As an example, consider a person riding a bicycle, with the person acting like the motor. If see your face tries to ride that bike up a steep hill in a gear that’s created for low rpm, he or she will struggle as
they attempt to maintain their stability and achieve an rpm that will allow them to climb the hill. However, if indeed they shift the bike’s gears into a rate that will create a higher rpm, the rider could have
a much easier time of it. A continuous force could be applied with clean rotation being supplied. The same logic applies for industrial applications that want lower speeds while maintaining necessary

• Inertia matching. Today’s servo motors are producing more torque in accordance with frame size. That’s due to dense copper windings, light-weight materials, and high-energy magnets.
This creates greater inertial mismatches between servo motors and the loads they are trying to move. Utilizing a gearhead to better match the inertia of the motor to the inertia of the load allows for using a smaller engine and results in a far more responsive system that is easier to tune. Again, this is accomplished through the gearhead’s ratio, where the reflected inertia of the load to the engine is decreased by 1/ratio2.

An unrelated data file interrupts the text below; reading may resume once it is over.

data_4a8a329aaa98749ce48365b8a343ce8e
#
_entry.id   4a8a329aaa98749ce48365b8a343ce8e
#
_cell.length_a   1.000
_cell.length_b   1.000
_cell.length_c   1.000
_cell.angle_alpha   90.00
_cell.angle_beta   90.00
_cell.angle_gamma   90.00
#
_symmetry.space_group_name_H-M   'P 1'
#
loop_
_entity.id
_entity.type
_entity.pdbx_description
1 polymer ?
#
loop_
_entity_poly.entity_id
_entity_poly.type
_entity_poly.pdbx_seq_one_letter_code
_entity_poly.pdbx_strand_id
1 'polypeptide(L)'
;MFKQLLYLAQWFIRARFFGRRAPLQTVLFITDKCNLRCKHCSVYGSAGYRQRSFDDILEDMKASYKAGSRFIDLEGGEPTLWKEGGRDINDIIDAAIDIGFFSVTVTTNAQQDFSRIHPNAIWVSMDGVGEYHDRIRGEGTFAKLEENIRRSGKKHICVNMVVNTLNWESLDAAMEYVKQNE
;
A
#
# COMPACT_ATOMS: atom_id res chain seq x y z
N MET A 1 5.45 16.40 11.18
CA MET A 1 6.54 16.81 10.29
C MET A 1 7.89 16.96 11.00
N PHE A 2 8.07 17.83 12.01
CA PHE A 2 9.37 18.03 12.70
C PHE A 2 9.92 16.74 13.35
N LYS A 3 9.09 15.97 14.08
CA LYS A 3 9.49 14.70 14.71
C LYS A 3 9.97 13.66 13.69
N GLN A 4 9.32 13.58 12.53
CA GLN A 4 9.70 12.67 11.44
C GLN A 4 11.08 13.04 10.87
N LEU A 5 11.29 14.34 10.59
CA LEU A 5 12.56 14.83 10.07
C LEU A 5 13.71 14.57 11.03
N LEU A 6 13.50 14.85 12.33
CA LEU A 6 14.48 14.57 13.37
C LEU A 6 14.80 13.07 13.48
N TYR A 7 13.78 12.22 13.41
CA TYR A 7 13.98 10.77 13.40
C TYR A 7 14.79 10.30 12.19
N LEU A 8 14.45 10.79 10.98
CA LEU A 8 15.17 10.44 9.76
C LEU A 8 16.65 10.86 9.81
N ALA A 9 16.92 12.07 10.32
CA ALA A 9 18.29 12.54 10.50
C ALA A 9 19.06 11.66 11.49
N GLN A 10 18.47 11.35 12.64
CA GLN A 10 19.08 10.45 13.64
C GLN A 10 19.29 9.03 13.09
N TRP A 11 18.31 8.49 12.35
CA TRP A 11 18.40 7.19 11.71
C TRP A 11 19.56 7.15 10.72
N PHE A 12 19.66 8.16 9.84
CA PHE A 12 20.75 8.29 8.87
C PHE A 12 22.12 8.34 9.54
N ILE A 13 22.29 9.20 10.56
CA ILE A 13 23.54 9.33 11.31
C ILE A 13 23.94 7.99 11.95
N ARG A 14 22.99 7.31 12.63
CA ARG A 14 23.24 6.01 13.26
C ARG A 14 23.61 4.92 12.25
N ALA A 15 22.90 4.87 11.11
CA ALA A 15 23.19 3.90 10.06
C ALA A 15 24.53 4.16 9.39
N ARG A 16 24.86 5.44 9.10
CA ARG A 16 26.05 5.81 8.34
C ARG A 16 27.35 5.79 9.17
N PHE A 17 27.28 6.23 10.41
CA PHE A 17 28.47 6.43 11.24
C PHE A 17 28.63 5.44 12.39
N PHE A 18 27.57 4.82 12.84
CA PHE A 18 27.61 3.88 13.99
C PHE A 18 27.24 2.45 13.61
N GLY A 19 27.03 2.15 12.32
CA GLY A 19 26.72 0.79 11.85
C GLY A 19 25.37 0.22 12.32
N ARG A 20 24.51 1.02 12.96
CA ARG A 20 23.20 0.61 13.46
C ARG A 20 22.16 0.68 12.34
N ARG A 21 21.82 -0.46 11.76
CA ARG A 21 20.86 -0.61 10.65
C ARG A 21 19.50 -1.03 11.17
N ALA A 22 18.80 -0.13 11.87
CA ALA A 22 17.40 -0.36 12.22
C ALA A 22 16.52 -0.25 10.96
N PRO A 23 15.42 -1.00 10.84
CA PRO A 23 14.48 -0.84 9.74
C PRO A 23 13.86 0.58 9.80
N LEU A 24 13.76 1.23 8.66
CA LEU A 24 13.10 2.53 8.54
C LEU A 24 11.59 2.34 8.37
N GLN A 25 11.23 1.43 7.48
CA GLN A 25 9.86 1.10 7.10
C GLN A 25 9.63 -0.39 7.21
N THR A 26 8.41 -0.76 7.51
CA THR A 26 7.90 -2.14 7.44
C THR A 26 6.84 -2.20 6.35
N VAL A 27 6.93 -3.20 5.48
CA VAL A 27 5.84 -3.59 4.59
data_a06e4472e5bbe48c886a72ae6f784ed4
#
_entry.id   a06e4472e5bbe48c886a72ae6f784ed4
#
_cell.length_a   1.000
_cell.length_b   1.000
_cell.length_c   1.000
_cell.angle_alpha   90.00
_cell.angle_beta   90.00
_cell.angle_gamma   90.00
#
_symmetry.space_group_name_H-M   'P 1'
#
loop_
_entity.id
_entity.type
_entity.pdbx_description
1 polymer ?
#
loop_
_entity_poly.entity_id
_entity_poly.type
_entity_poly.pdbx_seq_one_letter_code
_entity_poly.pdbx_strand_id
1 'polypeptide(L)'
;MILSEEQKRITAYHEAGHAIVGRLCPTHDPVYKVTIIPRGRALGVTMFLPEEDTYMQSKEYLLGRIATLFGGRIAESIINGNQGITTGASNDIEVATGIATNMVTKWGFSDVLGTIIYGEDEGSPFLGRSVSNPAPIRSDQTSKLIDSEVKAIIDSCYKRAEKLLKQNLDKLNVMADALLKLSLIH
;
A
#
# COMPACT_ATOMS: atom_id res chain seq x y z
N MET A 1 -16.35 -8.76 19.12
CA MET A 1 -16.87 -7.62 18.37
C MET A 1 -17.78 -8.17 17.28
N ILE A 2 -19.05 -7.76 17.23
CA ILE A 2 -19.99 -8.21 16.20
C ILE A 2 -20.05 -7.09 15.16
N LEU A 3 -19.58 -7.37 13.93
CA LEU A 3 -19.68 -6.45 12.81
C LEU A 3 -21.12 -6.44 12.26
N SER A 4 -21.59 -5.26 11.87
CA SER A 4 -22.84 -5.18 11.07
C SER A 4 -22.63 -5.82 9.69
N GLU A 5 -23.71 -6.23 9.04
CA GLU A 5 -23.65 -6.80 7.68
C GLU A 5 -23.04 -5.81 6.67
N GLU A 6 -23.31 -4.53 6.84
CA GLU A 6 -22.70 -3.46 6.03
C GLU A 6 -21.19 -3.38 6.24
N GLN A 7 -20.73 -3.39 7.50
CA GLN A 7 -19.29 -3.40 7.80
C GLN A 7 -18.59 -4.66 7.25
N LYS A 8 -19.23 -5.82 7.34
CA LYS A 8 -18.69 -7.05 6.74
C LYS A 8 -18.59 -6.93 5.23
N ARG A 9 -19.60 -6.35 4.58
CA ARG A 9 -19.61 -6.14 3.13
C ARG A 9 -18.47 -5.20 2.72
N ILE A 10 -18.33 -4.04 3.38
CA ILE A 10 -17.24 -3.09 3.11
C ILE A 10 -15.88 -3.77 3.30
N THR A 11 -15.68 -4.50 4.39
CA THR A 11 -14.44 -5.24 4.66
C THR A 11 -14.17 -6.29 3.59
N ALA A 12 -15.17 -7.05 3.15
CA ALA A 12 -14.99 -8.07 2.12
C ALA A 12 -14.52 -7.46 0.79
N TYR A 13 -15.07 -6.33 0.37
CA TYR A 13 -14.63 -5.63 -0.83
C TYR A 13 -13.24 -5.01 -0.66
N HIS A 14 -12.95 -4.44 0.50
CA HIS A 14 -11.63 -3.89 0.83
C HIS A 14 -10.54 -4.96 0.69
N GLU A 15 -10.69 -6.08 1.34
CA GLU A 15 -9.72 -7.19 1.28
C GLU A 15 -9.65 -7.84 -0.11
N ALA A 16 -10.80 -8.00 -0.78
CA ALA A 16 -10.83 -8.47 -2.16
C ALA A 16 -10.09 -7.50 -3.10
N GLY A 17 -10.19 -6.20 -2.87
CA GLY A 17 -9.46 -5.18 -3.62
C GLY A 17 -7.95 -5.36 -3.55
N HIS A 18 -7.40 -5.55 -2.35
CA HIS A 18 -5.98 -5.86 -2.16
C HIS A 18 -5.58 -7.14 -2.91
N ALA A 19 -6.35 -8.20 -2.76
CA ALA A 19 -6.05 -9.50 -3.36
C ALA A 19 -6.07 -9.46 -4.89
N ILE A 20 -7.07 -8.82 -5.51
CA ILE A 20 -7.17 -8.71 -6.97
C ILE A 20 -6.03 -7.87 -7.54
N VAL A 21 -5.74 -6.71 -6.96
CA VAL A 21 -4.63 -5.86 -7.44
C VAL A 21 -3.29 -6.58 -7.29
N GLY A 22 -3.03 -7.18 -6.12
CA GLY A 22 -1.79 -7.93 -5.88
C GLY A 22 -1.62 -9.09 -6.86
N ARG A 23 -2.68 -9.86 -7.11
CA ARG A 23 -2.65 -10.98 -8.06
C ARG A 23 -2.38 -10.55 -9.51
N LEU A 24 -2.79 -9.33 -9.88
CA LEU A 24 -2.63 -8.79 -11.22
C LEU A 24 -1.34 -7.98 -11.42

Recall that inertia is the measure of an object’s level of resistance to improve in its motion and its own function of the object’s mass and form. The higher an object’s inertia, the more torque is required to accelerate or decelerate the object. This implies that when the strain inertia is much bigger than the engine inertia, sometimes it can cause excessive overshoot or boost settling times. Both circumstances can decrease production line throughput.

However, when the electric motor inertia is larger than the load inertia, the engine will need more power than is otherwise necessary for this application. This raises costs since it requires paying more for a motor that’s larger than necessary, and because the increased power usage requires higher operating costs. The solution is by using a gearhead to match the inertia of the engine to the inertia of the load.

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